Friendship versus Career? Don’t Neglect Your Friendships!

Too many Americans are chasing career success, making sacrifices for some professional or financial goal. Too often those sacrifices include less time with their families and less time with their friends. That is a massive mistake – a mistake that lowers their happiness and reduces their health. Surprise. Our survival depends more on our friendships than our work.

 

That importance of friendship has been demonstrated in numerous studies throughout the animal kingdom. Monkeys, chimpanzees, baboons, horses, hyenas, elephants, and dolphins create lifelong friendships; and that is only the beginning of the lengthy list. For almost all species, the greater the quality of the friendships, the better the health and the longer the longevity for the animal.

 

Rhesus monkeys with close friendships show reduced levels of stress hormones and improved health. Horses, when they are grooming each other, show slower heart rates. Baboons with close friendships are four times more likely to live to an older age. And those positive effects are noticed in most species – even dogs and cats with their owners.

 

With humans, friendship appears to lower blood pressure, reduce stress hormones, and improve the immune system. How […]

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Millennials: Rising Above Economic Inequity

I want to address the economic disparity between the millennials and the other generations in the United States. The millennials should receive a higher level of understanding of their financial straits, and the millennials deserve a much higher level of respect for how they are taking ownership of their lives, prioritizing their values in a far better fashion than most of us.

 

Everyone is aware of the economic inequity in our current world. There are the 1%, who are wealthy and living well, and then there are the other 99%, who are struggling with no improvement in their finances for decades. A recent article confirmed how the combined financial worth of the world’s 8 richest individuals is now equal to the total financial worth of half of the 7 billion people on this planet.  Yes, 8 individuals in our world have more money that half of humanity.

 

Hashtag Millennials appearing behind torn brown paper. Millennials also known as Generation Y are the demographic cohort following Generation X.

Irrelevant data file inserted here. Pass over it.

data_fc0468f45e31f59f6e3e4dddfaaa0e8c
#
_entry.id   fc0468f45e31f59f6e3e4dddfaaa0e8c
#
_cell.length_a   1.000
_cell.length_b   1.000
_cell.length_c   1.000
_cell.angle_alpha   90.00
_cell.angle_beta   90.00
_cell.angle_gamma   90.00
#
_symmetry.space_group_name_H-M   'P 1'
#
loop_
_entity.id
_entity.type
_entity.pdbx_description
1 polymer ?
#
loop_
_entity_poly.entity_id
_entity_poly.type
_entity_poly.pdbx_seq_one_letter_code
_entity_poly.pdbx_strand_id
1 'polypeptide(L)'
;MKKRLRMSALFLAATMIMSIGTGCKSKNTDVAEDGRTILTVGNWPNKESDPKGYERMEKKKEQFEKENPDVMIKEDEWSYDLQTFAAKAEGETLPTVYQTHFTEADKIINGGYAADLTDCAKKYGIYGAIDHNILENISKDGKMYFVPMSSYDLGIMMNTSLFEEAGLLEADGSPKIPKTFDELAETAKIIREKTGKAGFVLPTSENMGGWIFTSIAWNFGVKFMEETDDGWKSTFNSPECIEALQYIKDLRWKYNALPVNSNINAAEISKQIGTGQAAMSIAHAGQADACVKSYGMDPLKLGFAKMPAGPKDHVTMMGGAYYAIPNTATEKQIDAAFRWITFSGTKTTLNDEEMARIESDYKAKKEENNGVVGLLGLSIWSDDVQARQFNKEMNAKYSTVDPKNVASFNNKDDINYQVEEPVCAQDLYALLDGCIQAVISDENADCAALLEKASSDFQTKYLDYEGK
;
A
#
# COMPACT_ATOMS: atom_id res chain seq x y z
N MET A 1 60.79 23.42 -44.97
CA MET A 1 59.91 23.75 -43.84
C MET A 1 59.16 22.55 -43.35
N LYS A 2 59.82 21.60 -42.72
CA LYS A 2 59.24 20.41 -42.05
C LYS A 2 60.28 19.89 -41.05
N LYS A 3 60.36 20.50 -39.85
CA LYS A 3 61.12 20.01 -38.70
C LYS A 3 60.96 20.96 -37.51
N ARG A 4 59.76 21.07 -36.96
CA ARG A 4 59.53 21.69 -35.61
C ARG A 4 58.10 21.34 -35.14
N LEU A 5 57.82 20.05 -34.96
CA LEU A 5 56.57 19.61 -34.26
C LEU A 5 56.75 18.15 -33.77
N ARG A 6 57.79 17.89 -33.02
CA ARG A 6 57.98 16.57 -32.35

The impact of that financial disparity may be hardest on the millennials. The median household income for millennials is just $40,581. That is […]

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The Kids Are Not All Right

Normally, I want to present my own original material. However, in the recent Time Magazine, there was a very informative article, titled “The Kids Are Not All Right”, written by Susanna Schrobsdorff. Every teenager and parent should read the article. But since many people do not have access to Time Magazine, I am going to highlight the key points in this blog.

 

young sad woman in pain sitting alone and depressed at urban subway tunnel ground looking worried and frustrated suffering depression in female loneliness concept ** Note: Visible grain at 100%, best at smaller sizes

In the past several years there has been an explosion of increased anxiety, increased depression, and the act of self-cutting in our teenage population. Research shows that there are around 3 million teens who have experienced a major depressive episode in the past year. Further research reveals that there are over 6 million teens with anxiety disorder. In addition, for self-cutting, just the hashtag admissions of self-harm behavior have jumped to 2.4 million in the past year. Those statistics equate to a sizeable number of teenagers who are emotionally in turmoil.

 

In 90% of […]

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Here’s Your Best Advice to Yourself

When I attended my daughters’ college graduations, I listened to the speeches and then retired promptly to my own computer to type my imaginary commencement address, highlighting what I would have recommended for their lives. After attending my own recent reunion (see blog at boomerhealthinstitute.com), I realized something. What people recommend for others is usually what they are secretly recommending for themselves.